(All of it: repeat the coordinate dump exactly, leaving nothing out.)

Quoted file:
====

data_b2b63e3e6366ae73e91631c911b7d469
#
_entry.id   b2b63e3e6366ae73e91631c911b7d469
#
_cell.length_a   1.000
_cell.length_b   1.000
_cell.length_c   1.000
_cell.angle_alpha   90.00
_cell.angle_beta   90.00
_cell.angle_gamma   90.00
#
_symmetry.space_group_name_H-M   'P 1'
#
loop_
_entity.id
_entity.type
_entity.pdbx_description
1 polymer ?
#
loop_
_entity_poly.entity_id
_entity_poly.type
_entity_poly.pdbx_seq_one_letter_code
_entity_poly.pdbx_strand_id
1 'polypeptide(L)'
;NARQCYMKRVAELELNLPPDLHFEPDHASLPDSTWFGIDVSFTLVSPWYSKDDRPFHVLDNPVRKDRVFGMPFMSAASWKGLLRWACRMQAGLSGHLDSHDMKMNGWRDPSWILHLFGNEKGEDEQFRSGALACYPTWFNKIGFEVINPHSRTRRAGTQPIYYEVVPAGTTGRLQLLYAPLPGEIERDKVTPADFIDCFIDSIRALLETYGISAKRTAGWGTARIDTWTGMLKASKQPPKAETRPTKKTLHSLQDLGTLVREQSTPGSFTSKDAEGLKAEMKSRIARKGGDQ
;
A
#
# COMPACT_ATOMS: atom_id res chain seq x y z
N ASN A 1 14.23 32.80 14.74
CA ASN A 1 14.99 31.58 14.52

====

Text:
data_b2b63e3e6366ae73e91631c911b7d469
#
_entry.id   b2b63e3e6366ae73e91631c911b7d469
#
_cell.length_a   1.000
_cell.length_b   1.000
_cell.length_c   1.000
_cell.angle_alpha   90.00
_cell.angle_beta   90.00
_cell.angle_gamma   90.00
#
_symmetry.space_group_name_H-M   'P 1'
#
loop_
_entity.id
_entity.type
_entity.pdbx_description
1 polymer ?
#
loop_
_entity_poly.entity_id
_entity_poly.type
_entity_poly.pdbx_seq_one_letter_code
_entity_poly.pdbx_strand_id
1 'polypeptide(L)'
;NARQCYMKRVAELELNLPPDLHFEPDHASLPDSTWFGIDVSFTLVSPWYSKDDRPFHVLDNPVRKDRVFGMPFMSAASWKGLLRWACRMQAGLSGHLDSHDMKMNGWRDPSWILHLFGNEKGEDEQFRSGALACYPTWFNKIGFEVINPHSRTRRAGTQPIYYEVVPAGTTGRLQLLYAPLPGEIERDKVTPADFIDCFIDSIRALLETYGISAKRTAGWGTARIDTWTGMLKASKQPPKAETRPTKKTLHSLQDLGTLVREQSTPGSFTSKDAEGLKAEMKSRIARKGGDQ
;
A
#
# COMPACT_ATOMS: atom_id res chain seq x y z
N ASN A 1 14.23 32.80 14.74
CA ASN A 1 14.99 31.58 14.52